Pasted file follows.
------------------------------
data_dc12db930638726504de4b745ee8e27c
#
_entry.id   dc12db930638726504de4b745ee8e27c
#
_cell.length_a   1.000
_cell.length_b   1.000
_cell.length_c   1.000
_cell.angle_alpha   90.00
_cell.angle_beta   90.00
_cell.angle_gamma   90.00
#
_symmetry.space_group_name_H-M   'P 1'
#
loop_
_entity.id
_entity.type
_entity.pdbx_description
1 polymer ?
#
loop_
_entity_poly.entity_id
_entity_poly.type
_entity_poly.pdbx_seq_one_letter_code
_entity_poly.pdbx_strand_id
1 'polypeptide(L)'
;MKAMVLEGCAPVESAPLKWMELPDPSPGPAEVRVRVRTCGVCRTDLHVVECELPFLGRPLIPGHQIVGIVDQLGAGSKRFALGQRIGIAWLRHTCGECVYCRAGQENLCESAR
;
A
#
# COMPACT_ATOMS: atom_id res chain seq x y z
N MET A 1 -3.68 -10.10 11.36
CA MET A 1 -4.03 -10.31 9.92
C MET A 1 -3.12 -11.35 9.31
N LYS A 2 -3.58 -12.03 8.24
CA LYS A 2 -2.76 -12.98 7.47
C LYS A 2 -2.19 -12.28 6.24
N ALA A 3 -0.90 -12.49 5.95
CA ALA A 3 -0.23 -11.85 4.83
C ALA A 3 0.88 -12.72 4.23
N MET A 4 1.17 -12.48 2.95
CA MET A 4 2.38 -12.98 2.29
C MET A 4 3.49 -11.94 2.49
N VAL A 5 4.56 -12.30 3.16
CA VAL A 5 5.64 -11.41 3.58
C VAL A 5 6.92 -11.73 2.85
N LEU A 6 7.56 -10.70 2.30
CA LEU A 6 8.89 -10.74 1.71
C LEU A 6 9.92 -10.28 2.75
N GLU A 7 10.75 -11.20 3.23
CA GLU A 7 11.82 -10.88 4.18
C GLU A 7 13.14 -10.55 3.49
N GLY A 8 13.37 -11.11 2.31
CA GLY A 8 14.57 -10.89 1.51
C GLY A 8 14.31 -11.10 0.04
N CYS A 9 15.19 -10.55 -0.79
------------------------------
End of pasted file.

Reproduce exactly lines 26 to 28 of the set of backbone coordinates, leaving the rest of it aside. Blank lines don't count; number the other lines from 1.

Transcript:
;MKAMVLEGCAPVESAPLKWMELPDPSPGPAEVRVRVRTCGVCRTDLHVVECELPFLGRPLIPGHQIVGIVDQLGAGSKRFALGQRIGIAWLRHTCGECVYCRAGQENLCESAR
;
A